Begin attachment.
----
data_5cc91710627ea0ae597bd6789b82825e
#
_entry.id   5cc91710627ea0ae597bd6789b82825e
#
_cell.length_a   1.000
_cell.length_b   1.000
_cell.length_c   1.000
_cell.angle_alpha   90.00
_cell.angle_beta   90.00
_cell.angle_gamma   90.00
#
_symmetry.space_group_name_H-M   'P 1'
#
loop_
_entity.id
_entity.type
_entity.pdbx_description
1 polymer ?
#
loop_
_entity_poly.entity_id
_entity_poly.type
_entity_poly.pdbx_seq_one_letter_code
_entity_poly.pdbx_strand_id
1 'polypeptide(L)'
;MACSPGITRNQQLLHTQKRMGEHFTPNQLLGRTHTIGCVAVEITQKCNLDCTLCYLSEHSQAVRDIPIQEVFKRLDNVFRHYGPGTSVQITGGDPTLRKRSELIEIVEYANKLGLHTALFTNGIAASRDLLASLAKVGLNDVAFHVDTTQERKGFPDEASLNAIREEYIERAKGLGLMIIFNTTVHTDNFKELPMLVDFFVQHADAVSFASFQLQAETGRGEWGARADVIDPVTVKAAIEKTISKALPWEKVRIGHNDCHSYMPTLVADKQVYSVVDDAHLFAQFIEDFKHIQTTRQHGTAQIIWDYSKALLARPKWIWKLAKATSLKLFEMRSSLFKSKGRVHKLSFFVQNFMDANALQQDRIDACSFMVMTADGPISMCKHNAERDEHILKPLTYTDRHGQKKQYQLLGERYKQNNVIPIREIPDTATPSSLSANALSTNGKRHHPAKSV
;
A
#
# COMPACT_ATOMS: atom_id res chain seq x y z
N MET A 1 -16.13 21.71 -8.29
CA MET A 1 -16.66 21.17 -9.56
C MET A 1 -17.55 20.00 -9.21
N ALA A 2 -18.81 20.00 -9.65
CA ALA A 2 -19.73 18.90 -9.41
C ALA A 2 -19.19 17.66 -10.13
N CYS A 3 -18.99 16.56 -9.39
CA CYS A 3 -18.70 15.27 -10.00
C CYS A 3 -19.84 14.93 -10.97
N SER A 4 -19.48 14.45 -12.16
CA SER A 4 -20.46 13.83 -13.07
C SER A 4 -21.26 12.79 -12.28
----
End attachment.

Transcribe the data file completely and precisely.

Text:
data_5cc91710627ea0ae597bd6789b82825e
#
_entry.id   5cc91710627ea0ae597bd6789b82825e
#
_cell.length_a   1.000
_cell.length_b   1.000
_cell.length_c   1.000
_cell.angle_alpha   90.00
_cell.angle_beta   90.00
_cell.angle_gamma   90.00
#
_symmetry.space_group_name_H-M   'P 1'
#
loop_
_entity.id
_entity.type
_entity.pdbx_description
1 polymer ?
#
loop_
_entity_poly.entity_id
_entity_poly.type
_entity_poly.pdbx_seq_one_letter_code
_entity_poly.pdbx_strand_id
1 'polypeptide(L)'
;MACSPGITRNQQLLHTQKRMGEHFTPNQLLGRTHTIGCVAVEITQKCNLDCTLCYLSEHSQAVRDIPIQEVFKRLDNVFRHYGPGTSVQITGGDPTLRKRSELIEIVEYANKLGLHTALFTNGIAASRDLLASLAKVGLNDVAFHVDTTQERKGFPDEASLNAIREEYIERAKGLGLMIIFNTTVHTDNFKELPMLVDFFVQHADAVSFASFQLQAETGRGEWGARADVIDPVTVKAAIEKTISKALPWEKVRIGHNDCHSYMPTLVADKQVYSVVDDAHLFAQFIEDFKHIQTTRQHGTAQIIWDYSKALLARPKWIWKLAKATSLKLFEMRSSLFKSKGRVHKLSFFVQNFMDANALQQDRIDACSFMVMTADGPISMCKHNAERDEHILKPLTYTDRHGQKKQYQLLGERYKQNNVIPIREIPDTATPSSLSANALSTNGKRHHPAKSV
;
A
#
# COMPACT_ATOMS: atom_id res chain seq x y z
N MET A 1 -16.13 21.71 -8.29
CA MET A 1 -16.66 21.17 -9.56
C MET A 1 -17.55 20.00 -9.21
N ALA A 2 -18.81 20.00 -9.65
CA ALA A 2 -19.73 18.90 -9.41
C ALA A 2 -19.19 17.66 -10.13
N CYS A 3 -18.99 16.56 -9.39
CA CYS A 3 -18.70 15.27 -10.00
C CYS A 3 -19.84 14.93 -10.97
N SER A 4 -19.48 14.45 -12.16
CA SER A 4 -20.46 13.83 -13.07
C SER A 4 -21.26 12.79 -12.28